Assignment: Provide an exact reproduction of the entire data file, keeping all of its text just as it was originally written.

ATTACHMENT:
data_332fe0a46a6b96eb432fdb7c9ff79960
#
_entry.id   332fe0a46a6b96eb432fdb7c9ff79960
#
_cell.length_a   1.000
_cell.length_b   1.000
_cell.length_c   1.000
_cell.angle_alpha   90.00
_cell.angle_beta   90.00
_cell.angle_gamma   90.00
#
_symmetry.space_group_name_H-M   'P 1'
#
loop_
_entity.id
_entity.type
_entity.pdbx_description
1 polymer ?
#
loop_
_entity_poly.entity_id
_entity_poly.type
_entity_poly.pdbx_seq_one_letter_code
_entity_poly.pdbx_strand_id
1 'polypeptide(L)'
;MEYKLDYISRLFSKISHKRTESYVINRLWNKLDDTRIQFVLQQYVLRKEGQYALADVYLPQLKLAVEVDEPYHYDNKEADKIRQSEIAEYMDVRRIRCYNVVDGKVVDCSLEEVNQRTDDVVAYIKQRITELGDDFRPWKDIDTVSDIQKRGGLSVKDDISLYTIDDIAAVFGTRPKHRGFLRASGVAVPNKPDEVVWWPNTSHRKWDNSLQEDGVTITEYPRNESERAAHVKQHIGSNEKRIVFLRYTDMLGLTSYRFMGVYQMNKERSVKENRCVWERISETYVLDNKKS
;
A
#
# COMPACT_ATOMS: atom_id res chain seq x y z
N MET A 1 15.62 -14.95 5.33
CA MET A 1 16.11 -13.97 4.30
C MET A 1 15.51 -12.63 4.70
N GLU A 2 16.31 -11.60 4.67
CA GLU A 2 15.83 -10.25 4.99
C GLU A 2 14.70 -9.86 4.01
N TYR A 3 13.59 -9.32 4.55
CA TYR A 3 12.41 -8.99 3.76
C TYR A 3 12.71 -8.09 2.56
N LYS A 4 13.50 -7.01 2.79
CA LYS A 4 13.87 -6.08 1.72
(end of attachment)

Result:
data_332fe0a46a6b96eb432fdb7c9ff79960
#
_entry.id   332fe0a46a6b96eb432fdb7c9ff79960
#
_cell.length_a   1.000
_cell.length_b   1.000
_cell.length_c   1.000
_cell.angle_alpha   90.00
_cell.angle_beta   90.00
_cell.angle_gamma   90.00
#
_symmetry.space_group_name_H-M   'P 1'
#
loop_
_entity.id
_entity.type
_entity.pdbx_description
1 polymer ?
#
loop_
_entity_poly.entity_id
_entity_poly.type
_entity_poly.pdbx_seq_one_letter_code
_entity_poly.pdbx_strand_id
1 'polypeptide(L)'
;MEYKLDYISRLFSKISHKRTESYVINRLWNKLDDTRIQFVLQQYVLRKEGQYALADVYLPQLKLAVEVDEPYHYDNKEADKIRQSEIAEYMDVRRIRCYNVVDGKVVDCSLEEVNQRTDDVVAYIKQRITELGDDFRPWKDIDTVSDIQKRGGLSVKDDISLYTIDDIAAVFGTRPKHRGFLRASGVAVPNKPDEVVWWPNTSHRKWDNSLQEDGVTITEYPRNESERAAHVKQHIGSNEKRIVFLRYTDMLGLTSYRFMGVYQMNKERSVKENRCVWERISETYVLDNKKS
;
A
#
# COMPACT_ATOMS: atom_id res chain seq x y z
N MET A 1 15.62 -14.95 5.33
CA MET A 1 16.11 -13.97 4.30
C MET A 1 15.51 -12.63 4.70
N GLU A 2 16.31 -11.60 4.67
CA GLU A 2 15.83 -10.25 4.99
C GLU A 2 14.70 -9.86 4.01
N TYR A 3 13.59 -9.32 4.55
CA TYR A 3 12.41 -8.99 3.76
C TYR A 3 12.71 -8.09 2.56
N LYS A 4 13.50 -7.01 2.79
CA LYS A 4 13.87 -6.08 1.72